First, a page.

A great comic book cover
is both an advertisement and a work of art. It is both a statement and an invitation. Sometimes a great cover conveys character, sometimes mood, sometimes moment. Great covers can pastiche the classics or pay tribute to the past, or they can strive to show us something new. Great covers always show us a glimpse of somewhere else, on a canvas no bigger than a window pane. In Best Comic Book Covers Ever (This Month), we look back at some of the most eye-catching, original and exceptional covers of the month that was.
August was a fantastic month for eye-catching covers, with some of the best work of the year from David Aja
, Fiona Staples
and Rafael Grampá
. Marcos Martin
and Chris Samnee
produced superb Amazing Spider-Man
covers, and there were impressive variant covers for Batman
and, yes, Battle Beasts
Avenging Spider-Man #11 (Marvel), cover by Chris Samnee
Normally I prefer "clean" covers -- covers without a logo or indicia. This is a rare example of a cover with a huge logo that feels wholly part of the image. It's a lovely nostalgic depiction of the relationship between Peter Parker and Aunt May, with Spider-Man looming over them like a watermark on their lives. And speaking of Spider-Man...
Amazing Spider-Man #692 (Marvel), variant covers by Marcos Martin
Marcos Martin produced five monochromatic alternative covers for this book to mark the 50th anniversary of Spider-Man -- one cover for each decade. All five covers were great, but these two were my favorites. The red 1970s cover captures the most important, most tragic moment in the history of the character. The blue 1990s cover showcases a less prestigious story, the Clone Saga, but elevates it considerably!
Spaceman #9 (DC Vertigo), cover by Dave Johnson
Another cover with an integrated logo. It works well, but I'd like to see a clean version to see to what extent the trade dress is a required element of Johnson's composition.
Before Watchmen: Ozymandias #2 (DC), cover by Jae Lee
While we're on the subject of logos and indicia; the Before Watchmen covers have a very strong brand identity with a whole lot of logo going on. This is what it looks like scrubbed clean. This cover makes great use of the Watchmen colors and the narrowed canvas.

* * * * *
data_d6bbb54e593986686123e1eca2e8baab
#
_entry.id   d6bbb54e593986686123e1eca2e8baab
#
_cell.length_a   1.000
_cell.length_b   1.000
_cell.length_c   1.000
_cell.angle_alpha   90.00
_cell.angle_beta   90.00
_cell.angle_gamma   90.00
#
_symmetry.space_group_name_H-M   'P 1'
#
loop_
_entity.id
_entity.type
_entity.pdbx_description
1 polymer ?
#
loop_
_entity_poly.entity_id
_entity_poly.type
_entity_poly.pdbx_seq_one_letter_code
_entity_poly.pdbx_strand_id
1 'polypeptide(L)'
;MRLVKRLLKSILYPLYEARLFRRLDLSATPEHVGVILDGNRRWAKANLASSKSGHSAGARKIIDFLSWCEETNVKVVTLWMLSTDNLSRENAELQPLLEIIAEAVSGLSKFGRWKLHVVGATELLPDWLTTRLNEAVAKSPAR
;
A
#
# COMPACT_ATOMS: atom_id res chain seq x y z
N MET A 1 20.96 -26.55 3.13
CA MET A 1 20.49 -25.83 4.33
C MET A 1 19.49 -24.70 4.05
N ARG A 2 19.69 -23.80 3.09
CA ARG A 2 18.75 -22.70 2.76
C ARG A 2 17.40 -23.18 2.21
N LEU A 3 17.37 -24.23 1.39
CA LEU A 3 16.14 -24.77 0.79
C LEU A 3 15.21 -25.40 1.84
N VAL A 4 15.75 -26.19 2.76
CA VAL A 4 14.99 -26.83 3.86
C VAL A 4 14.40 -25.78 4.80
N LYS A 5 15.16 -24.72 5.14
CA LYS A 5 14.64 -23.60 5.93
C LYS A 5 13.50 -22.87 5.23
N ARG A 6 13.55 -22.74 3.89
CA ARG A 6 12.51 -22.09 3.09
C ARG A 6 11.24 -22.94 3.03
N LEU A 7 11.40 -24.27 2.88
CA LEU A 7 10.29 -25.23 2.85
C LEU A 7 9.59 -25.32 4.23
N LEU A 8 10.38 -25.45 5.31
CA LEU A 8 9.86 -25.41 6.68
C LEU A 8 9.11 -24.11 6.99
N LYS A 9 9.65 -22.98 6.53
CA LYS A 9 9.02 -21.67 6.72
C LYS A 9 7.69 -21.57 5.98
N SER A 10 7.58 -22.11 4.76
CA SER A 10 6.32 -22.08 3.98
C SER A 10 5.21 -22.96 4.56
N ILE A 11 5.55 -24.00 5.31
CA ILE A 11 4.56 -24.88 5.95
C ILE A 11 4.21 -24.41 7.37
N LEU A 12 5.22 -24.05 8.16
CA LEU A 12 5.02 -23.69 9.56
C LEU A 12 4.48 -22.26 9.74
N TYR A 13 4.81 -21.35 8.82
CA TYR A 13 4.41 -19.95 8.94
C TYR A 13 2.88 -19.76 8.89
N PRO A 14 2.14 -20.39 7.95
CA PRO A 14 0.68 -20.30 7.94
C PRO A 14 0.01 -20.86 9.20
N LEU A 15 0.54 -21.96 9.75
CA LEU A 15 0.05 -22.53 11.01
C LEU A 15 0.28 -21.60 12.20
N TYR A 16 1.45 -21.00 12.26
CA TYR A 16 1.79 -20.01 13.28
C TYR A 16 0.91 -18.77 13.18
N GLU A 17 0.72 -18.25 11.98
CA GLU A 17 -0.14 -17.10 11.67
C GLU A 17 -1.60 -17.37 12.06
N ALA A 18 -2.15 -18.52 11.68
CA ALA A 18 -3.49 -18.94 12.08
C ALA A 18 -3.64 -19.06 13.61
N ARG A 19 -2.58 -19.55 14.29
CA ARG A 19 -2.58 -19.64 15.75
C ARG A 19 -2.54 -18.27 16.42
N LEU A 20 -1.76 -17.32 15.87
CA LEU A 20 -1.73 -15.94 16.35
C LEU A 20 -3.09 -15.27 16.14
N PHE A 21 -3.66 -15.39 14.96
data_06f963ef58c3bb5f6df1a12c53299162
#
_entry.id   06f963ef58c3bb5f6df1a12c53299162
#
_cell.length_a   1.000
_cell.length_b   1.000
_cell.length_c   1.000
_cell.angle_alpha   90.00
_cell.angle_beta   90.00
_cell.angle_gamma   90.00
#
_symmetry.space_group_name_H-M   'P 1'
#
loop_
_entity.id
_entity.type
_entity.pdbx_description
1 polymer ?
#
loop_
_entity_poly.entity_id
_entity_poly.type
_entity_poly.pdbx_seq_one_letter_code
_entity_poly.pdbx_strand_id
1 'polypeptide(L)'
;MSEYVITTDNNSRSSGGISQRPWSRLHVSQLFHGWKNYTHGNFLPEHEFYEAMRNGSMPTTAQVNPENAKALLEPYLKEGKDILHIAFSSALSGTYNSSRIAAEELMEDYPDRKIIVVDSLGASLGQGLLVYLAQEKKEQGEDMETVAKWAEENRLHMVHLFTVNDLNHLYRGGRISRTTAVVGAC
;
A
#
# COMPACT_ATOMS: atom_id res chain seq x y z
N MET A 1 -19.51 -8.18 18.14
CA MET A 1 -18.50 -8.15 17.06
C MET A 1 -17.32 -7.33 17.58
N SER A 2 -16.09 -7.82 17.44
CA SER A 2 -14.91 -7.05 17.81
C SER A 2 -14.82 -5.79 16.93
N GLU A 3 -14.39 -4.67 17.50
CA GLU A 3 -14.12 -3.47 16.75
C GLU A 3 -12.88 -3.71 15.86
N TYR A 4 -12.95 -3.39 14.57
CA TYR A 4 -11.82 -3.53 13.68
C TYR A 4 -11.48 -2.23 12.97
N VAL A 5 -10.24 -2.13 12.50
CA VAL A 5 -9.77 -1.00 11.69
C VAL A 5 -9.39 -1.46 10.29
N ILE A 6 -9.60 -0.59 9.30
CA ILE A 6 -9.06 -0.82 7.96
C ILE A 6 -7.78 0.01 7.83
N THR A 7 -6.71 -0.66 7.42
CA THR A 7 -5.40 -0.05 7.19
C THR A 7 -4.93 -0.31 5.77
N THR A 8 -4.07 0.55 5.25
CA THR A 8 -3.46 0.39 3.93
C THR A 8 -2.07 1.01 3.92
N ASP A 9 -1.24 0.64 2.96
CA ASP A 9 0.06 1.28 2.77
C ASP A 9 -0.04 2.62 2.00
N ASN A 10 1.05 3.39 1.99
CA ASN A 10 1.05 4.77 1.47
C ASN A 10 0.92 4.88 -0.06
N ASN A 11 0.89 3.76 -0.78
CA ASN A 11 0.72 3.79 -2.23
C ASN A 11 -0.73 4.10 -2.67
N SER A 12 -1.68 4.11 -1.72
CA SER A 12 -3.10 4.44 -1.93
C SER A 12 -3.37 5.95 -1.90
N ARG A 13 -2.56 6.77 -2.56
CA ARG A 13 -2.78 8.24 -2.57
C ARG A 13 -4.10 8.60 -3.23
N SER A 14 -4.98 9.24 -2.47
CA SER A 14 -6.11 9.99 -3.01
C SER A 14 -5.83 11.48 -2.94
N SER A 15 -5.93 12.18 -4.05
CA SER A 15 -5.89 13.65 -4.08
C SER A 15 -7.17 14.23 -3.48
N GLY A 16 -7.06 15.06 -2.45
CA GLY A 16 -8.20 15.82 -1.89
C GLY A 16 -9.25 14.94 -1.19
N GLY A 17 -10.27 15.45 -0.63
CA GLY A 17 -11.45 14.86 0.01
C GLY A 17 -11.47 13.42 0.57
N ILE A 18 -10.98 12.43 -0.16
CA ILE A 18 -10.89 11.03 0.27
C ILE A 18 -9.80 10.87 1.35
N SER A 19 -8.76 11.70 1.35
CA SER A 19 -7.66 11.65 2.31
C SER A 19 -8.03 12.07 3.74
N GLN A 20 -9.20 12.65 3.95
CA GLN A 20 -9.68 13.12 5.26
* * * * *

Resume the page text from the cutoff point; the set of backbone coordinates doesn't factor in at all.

Captain America #16 (Marvel), cover by Steve Epting
The logo and indicia for this cover were all tilted to the same angle as the laser beams, off-kilter to the central line of action. It was very effective in throwing the world into a chaotic tilt, but this is also a dynamic image without the logo.
Battle Beasts #2 (IDW), San Diego Comic-Con variant cover by Ulises Farinas
Yes, Battle Beasts
#2! Yes, the SDCC variant cover! It seems like an unlikely choice, but I didn't pick this cover because it's Battle Beasts
or because I have a strange affection for the San Diego convention center. (I don't.) I picked it because I like the clean lines and simple color and the use of wide open sky to reframe the image. I appreciate artists who don't try to clutter every inch of the page.
Rex Mundi Omnibus Volume 1 (Dark Horse), cover by Juan Ferreyra
I think this image has been around for a while now, but it's the first time I've had an excuse to write about it here, and it's a favorite of mine. Stark, striking and beautifully horrid.
Planetoid #3 (Image), cover by Ken Garing
I can't help wonder how much time Garing spent debating how much space the creature should take up in this image. I think he was bold to make it as small as it is, but the use of just three colors on the cover makes the figure pop.
New Deadwardians #6 (DC Vertigo), cover by I.N.J. Culbard
A cover that communicates setting and moment and tells a story with a single image. Really cleverly done.
Gambit #1 (Marvel), variant cover by Chris Bachalo
Bachalo takes Gambit's red-and-black eyes and paints the world in those colors. Dramatic and dangerous with a dash of James Bond.
Avengers Academy #35 (Marvel), cover by Giuseppe Camuncoli
This is strange composition but I think it's very deliberate. Nothing is centered. Everything is meant to feel slightly off. With the sickly green color and the distressing subject matter, the overall effect creates a sense of unease in the viewer.
Beasts of Burden: Neighbourhood Watch (Dark Horse), cover by Jill Thompson
Beasts of Burden
is one of the best books I've read in years. If you've not read it, this cover gives you the pitch; animal occult detectives dabbling with deadly forces, gorgeously painted by Jill Thompson.
Batman #12 (DC), variant cover by Greg Capullo
This variant cover for this issue inverts the colors of the standard cover. Both versions look great, but I think this one has the edge because it creates negative space that gives the action punch.
Hawkeye #1 (Marvel), cover by David Aja
The last three covers this month may all be serious contenders for cover of the year. First up is David Aja's spectacular cover for his new Hawkeye
series, which is as bold and distinctive inside as out. Marvel has given the impression that it wants to shake up cover design with its Marvel NOW relaunch. Hopefully this is an example of the sort of direction the publisher will take things in.
The Massive #3 (Dark Horse), variant cover by Rafael Grampá
Rafael Grampá has a spooky gift for color and composition. So far, every one of his variant covers for The Massive
have made my list. Every one has been too compelling to overlook, and I would hang any one of them on my wall.
Saga #6 (Image), cover by Fiona Staples
A breathtaking image of microcosm and macrocosm. A very original cover concept, brilliantly realized.